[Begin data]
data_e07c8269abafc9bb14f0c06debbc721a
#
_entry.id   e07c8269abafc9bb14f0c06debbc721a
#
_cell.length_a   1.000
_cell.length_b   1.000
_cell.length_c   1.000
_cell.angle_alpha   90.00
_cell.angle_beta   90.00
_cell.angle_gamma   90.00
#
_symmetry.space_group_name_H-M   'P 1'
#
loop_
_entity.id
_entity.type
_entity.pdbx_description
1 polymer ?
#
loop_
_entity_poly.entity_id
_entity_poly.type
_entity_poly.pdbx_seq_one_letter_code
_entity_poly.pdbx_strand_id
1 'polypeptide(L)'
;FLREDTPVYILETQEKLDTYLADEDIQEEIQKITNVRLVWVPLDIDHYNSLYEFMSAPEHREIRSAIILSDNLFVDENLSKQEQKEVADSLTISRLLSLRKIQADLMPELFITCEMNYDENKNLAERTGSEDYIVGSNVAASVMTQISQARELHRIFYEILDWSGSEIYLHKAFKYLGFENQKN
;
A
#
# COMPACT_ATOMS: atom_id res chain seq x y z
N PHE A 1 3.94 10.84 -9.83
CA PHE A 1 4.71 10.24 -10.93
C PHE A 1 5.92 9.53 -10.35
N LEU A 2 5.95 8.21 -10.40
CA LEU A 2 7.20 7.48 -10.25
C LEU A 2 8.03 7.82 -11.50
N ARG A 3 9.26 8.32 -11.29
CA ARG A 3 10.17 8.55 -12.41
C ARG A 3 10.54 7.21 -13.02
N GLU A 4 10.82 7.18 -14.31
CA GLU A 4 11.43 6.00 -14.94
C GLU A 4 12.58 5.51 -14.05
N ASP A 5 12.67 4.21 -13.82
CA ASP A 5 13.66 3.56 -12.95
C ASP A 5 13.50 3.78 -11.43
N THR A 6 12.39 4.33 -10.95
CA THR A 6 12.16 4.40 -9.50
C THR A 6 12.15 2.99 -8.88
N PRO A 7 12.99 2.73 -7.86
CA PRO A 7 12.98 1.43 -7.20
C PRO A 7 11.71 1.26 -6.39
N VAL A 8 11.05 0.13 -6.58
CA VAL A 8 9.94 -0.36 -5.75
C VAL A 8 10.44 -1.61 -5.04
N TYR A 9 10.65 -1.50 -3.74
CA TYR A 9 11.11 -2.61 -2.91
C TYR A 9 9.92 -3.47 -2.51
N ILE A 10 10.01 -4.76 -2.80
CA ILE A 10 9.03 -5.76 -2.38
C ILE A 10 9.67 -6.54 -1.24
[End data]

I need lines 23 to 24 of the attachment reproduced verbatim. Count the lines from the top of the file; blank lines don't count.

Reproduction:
_entity_poly.pdbx_seq_one_letter_code
_entity_poly.pdbx_strand_id